Steven Heller | Essays

The D Word: Maira Kalman

High production LP album cover design was at its zenith during the anti-establishment, youth-culture, hippy era. Amid the tumultuous sex, drugs, and rock n’ roll tidal wave of the mid- to late sixties bands wanted their share of the spotlight. It was certainly ironic, in retrospect, that the uproarious in-your-face spirit of the time—a rebellion against ostentatious materialism—gave birth to the most excessive design pyrotechincs since art nouveau.

Major record companies could not refrain from investing resources and cashing in on expensive packaging of youth culture’s radical musicans, which may account for why the Beatles’ legendary 1968 White Album—an entirely blank double record sleeve—was at once surprising and refreshing. 

During the ensuing years and into the early 1980s, record album designers had shed the psychedelic and subsequent glitter extravagances that were fashionable in favor of a punk or DIY aesthetic. Punk was a critique of hippy and glam decadence that at its best was considered authentic, expressive, and ad hoc. 

David Byrne’s 1981 album titled 3 Big Songs, an electronic/new wave/art rock 12” vinyl mini-album, was mini in more ways than one. Not only did it play at 45rpm, its minimal design suggested a handmade production. Designed by M&Co., the New York firm co-founded in 1979 by Tibor Kalman, and illustrated by his wife, Maira Berman, the cover art totally demystified the how graphic design operated as a problem-solving service. Kalman, in fact, often railed against the unnecessary superficiality of design and style.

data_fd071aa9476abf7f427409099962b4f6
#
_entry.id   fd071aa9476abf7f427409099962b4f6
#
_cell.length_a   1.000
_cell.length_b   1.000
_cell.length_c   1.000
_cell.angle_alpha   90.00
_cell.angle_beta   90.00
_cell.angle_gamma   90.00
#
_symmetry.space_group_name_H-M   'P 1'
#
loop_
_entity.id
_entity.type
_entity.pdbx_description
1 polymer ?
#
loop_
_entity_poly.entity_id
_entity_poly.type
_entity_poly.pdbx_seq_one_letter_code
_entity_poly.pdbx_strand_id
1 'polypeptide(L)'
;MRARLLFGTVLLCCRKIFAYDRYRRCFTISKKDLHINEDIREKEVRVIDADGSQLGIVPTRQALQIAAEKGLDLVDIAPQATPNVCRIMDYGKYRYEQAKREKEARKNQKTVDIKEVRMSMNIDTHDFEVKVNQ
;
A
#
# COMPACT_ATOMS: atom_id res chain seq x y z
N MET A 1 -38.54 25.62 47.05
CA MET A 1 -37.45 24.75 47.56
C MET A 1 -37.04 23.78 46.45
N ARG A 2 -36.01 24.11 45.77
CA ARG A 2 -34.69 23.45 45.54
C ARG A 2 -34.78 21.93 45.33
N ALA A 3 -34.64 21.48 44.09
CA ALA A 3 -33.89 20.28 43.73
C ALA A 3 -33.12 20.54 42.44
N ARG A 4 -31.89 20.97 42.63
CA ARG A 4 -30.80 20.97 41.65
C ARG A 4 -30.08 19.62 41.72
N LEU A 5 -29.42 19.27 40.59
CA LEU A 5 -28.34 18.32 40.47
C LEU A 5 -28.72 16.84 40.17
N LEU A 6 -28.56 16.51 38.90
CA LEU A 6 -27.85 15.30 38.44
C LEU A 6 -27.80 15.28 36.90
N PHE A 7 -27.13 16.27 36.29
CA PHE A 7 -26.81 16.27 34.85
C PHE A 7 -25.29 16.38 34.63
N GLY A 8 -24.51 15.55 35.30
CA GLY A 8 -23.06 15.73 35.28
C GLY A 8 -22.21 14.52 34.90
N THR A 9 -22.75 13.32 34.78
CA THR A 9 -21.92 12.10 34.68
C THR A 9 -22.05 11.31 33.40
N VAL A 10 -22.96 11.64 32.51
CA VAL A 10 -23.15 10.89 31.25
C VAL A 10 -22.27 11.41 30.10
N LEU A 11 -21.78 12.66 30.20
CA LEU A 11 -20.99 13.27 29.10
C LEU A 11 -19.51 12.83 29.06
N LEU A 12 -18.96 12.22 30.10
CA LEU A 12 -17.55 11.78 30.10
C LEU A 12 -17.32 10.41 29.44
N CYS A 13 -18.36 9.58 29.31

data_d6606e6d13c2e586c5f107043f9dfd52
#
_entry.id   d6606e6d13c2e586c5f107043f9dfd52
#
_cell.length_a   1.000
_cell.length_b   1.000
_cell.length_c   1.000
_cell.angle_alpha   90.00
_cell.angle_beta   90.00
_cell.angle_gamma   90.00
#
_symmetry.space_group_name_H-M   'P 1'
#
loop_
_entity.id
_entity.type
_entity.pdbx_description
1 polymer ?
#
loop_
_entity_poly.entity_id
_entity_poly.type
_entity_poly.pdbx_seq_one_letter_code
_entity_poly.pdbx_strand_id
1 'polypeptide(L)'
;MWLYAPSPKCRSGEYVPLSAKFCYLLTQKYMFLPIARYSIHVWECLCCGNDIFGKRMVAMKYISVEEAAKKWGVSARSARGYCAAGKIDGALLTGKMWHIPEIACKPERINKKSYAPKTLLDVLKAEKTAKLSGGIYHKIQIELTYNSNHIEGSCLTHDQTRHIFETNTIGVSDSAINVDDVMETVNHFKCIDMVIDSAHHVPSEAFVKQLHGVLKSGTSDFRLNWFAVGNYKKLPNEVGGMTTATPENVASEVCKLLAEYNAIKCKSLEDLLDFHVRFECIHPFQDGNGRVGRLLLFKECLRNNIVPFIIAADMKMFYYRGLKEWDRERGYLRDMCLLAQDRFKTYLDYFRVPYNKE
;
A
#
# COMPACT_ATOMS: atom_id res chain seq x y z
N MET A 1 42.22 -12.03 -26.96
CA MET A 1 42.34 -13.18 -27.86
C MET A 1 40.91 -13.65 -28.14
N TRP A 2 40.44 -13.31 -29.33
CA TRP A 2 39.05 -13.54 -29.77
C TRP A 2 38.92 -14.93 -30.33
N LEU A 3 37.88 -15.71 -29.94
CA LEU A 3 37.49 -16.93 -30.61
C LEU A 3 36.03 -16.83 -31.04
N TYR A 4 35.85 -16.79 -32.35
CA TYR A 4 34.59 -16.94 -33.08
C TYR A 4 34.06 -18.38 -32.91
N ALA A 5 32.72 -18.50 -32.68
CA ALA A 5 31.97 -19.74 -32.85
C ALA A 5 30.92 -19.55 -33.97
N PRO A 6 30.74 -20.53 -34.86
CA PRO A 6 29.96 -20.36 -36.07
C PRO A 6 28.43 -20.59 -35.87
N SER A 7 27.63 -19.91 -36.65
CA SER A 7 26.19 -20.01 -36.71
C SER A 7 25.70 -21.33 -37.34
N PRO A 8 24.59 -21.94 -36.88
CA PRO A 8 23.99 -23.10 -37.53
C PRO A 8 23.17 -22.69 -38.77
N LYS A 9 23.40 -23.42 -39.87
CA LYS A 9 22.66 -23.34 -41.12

So, rather than a conventionally rendered typographic or illustrative surface, Berman (who goes today by the name Maira Kalman) said her artwork was “Simple. Cheap. Clear. Clean.” Although it appears to be a rough sketch, she said  "I must have sketched a bunch as I always do. Then Tibor and I would talk it over. And that was it.”

Four loose, black-and-white drawings, including a head (a portrait of Byrne), cigar, hand, and car (which could second as a flying saucer), were each placed in one of the four quadrants of the album cover. This was mimicked on the back cover as well. A small line of sans serif expanded caps indicated Byrne's name, album title, and the titles of the three tracks. Every element was well ordered but minimal. Berman/Kalman, whose painting and drawing techniques are now much more sophisticated, yet retain some of the naïf charm, said of her affection for this work: “I love drawing. Pen and ink on paper reveals some great human truth. I am always trying to find my voice.”  

While the cover suggests the rejection of design formalities, the fundamenal grid is very structured. And in relation to contemporary informal approaches, almost forty years after its creation, Kalman concluded “I like it. It looks delightfully free and forthright.”

Posted in: Graphic Design

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